Durham passes ordinance banning discrimination based on hairstyle

WTVD logo
Wednesday, January 20, 2021
Durham passes ordinance banning discrimination based on hairstyle
Discrimination on the basis of hairstyle is set to be illegal in Durham in a few short months.

DURHAM, N.C. (WTVD) -- Discrimination on the basis of hairstyle is set to become illegal in Durham in a few short months.

During Tuesday's meeting, the Durham City Council unanimously passed an ordinance that broadens protections for people when it comes to private employment and public housing.

Within the ordinance, the council expanded protections for residents in employment and public accommodations from discrimination based on gender identity, sexuality and military status. It will also protects against discrimination for hairstyle types and textures.

The move comes shortly after House Bill 142 expired. That bill was part of the compromise in repealing House Bill 2, more commonly known as the Bathroom Bill, which made it state law that people must use the bathroom that corresponded to the sex on their birth certificates.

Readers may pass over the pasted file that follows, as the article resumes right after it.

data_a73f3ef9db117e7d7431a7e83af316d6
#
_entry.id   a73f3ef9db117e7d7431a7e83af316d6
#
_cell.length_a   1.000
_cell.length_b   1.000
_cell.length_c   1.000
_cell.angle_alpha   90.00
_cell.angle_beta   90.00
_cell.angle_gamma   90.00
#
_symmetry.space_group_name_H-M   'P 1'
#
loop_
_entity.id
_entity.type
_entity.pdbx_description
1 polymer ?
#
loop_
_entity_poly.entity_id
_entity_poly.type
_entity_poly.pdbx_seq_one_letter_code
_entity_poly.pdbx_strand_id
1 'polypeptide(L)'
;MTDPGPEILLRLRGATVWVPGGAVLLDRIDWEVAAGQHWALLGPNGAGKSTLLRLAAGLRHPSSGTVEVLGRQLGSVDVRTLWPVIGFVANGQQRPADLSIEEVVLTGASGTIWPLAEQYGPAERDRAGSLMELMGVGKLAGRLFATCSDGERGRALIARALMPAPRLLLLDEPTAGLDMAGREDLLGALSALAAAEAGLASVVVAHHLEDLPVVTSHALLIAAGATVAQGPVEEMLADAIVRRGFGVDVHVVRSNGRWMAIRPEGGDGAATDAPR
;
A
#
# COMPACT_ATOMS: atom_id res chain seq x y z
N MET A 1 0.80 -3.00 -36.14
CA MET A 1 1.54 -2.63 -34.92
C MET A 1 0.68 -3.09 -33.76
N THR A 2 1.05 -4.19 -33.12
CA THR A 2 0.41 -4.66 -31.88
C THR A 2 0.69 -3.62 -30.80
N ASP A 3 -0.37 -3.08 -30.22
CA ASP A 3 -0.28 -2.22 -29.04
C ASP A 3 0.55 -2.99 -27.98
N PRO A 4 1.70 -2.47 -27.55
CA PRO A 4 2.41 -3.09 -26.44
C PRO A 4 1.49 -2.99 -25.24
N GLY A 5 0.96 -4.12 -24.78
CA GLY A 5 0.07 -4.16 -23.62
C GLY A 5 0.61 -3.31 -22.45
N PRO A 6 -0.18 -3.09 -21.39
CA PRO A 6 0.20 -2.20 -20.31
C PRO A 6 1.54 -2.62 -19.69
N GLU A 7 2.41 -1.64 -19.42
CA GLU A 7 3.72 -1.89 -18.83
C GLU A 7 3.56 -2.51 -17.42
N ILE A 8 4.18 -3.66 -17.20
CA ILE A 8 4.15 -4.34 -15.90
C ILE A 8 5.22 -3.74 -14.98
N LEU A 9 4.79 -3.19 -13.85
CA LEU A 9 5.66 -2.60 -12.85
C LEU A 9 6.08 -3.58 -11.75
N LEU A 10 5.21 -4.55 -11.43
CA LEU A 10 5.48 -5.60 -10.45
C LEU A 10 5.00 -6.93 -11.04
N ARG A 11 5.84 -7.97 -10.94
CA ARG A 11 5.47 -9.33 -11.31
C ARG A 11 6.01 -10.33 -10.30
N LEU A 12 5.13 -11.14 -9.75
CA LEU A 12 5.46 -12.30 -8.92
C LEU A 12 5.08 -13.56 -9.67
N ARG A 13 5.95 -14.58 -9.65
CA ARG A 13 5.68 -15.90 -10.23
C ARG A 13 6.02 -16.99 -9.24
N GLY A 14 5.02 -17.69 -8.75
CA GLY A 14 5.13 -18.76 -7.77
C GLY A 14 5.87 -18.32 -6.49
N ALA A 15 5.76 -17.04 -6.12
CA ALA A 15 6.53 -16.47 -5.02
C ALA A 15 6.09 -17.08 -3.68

House Bill 142 banned local governments from enacting non-discrimination ordinances, like the one Charlotte passed in 2016 that angered state Republicans, who responded by creating the statewide Bathroom Bill.

With House Bill 142 now expired, many local governments across the state are stepping up to pass ordinances designed to protect citizens from discrimination.

SEE ALSO: Hillsborough passes ordinance protecting LGBTQ+ community from discrimination

Durham's proposed ordinance changes Chapter 34 of the City of Durham Code of Ordinance, which currently governs housing discrimination, to include more protected categories and govern private employers.

According to wording in a memo detailing ordinance, "it is appropriate for the City of Durham to expand its non-discrimination ordinance to guarantee fair and equal treatment under law to all of its citizens."

The newly protected categories would include: military status, sexual orientation, gender identity, and protected hairstyle.

According to the ordinance, "protected hairstyle means any hairstyle, hair type, or hair texture historically associated with race such as, but not limited to, braids, locks, twists, tight coils or curls, cornrows, Bantu knots, and afros."

Our newsgathering partners at the News & Observer report this would make Durham the first city in North Carolina to prohibit discrimination based of hair style.

The ordinance will not go into effect until July 1, 2021. The implementation delay is designed to give business and city leaders time to become familiar with the new rules.